Washington State and Seattle Helmet Laws

By Dev

two bicycle helmet color black and white

Helmet Laws

If you ride a bicycle to work or for leisure, you may know that various laws are in place to protect you from serious cycling hazards such as motorists, pedestrians, and even fellow cyclists. Failing to adhere to these laws can result in significant fines and other penalties, but knowing what they are can be slightly trickier.

The good news is that you don’t need to know helmet laws by state. All you need is our guide to Washington State helmet law and how it affects you during your time on your bike.

Seattle and Washington State Helmet Laws

A slightly confusing aspect of the helmet law in Washington State is that you need to take care and distinguish between motorcycle helmet laws and bicycle helmet laws.

Since 1990, the state of Washington has had a universal helmet law for all motorcyclists, including scooters, low-motor bikes, and traditional motorcycles. A recent bill aimed to change this law to allow motorcyclists over 21 to choose whether to wear a helmet or not, but the bill still remains in committee as of late 2021.

Washington state bicycle helmet law is different. The state doesn’t mandate the use of helmets, but certain counties and cities have their own laws that enforce the use of a helmet.

King County established a law requiring a helmet in 1993, but this didn’t apply to Seattle until ten years later. Since 2003, the Seattle bike helmet law has required that all riders must wear an appropriate helmet while riding their bike.

Other counties in Washington have their own version of bike helmet laws. Two counties, Orting and Poulsbo, have age restrictions on helmet use. In Orting, children under 17 years old must wear a helmet, while in Poulsbo, you need a helmet until you turn 18.

The Penalty for Not Wearing a Helmet in Seattle

The city of Seattle relies on law enforcement officers such as police officers or state troopers to enforce the Seattle bike helmet law. Failing to wear a helmet counts as a civil infraction and comes with a $30 fine. However, if you add the $50 court fees to the base fine, your total will be $81 per infraction.

Failing to wear a helmet can also negatively affect you in the event of an accident. The other party may claim that your injuries are worse than if you had worn a helmet, which means that you would be partially at fault for your damages.

Since Washington uses comparative negligence during personal injury cases, being partially at fault will reduce your final damages award. The important caveat is that this claim only applies to head injuries. If you broke your arm, wearing a helmet would be irrelevant since it couldn’t lessen or prevent your arm injury.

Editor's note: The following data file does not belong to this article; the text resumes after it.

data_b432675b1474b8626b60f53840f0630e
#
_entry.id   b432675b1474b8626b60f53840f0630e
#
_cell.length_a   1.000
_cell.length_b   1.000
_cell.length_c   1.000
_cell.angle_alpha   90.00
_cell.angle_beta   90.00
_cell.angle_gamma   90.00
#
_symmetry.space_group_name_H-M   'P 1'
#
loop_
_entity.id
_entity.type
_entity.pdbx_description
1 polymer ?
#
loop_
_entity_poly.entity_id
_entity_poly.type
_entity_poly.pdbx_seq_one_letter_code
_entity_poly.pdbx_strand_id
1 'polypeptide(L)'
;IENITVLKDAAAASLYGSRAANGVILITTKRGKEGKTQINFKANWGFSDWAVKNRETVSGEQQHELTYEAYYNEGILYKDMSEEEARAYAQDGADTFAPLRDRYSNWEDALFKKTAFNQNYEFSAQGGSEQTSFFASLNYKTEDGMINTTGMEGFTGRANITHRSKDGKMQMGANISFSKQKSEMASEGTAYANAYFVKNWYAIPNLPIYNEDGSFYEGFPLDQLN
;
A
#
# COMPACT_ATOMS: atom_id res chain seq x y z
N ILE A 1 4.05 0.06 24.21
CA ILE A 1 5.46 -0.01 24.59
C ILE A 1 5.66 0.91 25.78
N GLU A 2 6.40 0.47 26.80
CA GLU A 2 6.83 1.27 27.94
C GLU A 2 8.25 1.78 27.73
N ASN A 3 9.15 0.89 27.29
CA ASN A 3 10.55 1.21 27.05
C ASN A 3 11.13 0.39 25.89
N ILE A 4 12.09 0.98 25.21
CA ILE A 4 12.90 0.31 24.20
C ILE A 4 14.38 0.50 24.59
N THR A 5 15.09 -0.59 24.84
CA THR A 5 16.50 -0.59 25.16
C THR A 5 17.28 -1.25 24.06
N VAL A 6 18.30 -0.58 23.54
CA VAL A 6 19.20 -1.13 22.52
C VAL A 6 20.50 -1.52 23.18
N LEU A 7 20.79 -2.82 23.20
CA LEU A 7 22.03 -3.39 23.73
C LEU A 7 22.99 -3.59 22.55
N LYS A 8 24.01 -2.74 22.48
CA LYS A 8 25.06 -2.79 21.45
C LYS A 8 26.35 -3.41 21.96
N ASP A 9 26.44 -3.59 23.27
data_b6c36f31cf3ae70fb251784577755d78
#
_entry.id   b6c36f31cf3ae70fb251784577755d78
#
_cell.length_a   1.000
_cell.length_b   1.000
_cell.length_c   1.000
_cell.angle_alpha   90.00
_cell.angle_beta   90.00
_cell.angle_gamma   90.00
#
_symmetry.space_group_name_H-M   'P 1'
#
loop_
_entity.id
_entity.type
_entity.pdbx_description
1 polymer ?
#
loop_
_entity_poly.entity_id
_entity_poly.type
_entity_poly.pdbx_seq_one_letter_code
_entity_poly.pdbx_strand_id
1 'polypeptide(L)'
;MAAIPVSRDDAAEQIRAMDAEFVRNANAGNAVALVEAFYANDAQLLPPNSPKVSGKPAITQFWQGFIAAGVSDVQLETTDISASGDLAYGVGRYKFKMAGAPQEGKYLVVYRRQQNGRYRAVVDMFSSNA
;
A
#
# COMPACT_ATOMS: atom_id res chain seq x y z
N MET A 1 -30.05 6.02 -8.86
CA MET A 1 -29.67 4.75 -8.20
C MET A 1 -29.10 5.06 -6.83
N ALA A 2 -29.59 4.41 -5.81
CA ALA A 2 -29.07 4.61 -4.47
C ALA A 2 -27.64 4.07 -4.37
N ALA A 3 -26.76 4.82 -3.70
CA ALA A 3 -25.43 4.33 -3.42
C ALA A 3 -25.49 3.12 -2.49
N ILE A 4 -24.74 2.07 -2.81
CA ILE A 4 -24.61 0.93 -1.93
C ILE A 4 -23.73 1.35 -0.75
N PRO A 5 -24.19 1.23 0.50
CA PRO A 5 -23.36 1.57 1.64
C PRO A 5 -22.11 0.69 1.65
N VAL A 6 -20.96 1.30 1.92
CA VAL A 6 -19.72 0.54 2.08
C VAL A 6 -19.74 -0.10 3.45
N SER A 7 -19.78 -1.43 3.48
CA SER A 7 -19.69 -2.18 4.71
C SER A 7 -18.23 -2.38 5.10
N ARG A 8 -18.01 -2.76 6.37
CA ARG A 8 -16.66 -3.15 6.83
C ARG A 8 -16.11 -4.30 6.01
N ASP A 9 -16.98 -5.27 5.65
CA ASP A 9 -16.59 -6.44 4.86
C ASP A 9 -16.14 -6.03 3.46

Prevent Traumatic Brain Injuries

For many people, the presence of a bike helmet law in Seattle isn’t enough to get them to wear a helmet. Helmets can be incredibly uncomfortable and hot during summer, and a poor fit can reduce your visibility and ability to react to hazards.

A more compelling reason to wear a helmet is that head injuries are common in bike accidents. According to a recent global metastudy, wearing a helmet can reduce the risk of serious head injuries by 69% and fatal head injuries by 65%. Many of the bike fatalities in Washington involved severe head trauma, which victims could have prevented through helmet use. Simply put, helmets save lives.

Traumatic brain injuries can have devastating consequences on your life. They can prevent you from working, affect your mobility, and even change your personality and affect your speech. Even worse, the symptoms of traumatic brain injuries often show up several days or weeks after the accident, making personal injury claims cases more difficult to prove.

Learn About Your Legal Rights and Options

Seattle bike helmet law is very clear that anyone riding a bike needs to wear a helmet. The consequences of failing to do so can range from a small fine to catastrophic brain injuries. Knowing your rights and options during a bike accident can help you during the aftermath of an accident, whether you were at fault or a victim.

If you’ve suffered a severe bike accident, it’s important to have an attorney on your side. Our legal team at Brain Injury Law of Seattle has plenty of experience with Seattle helmet law and other applicable safety laws that can impact your bike-related personal injury claim. We can provide you with the legal assistance you need to pursue your claim and protect your rights throughout the process. Give us a call at (425) 307-6001 today!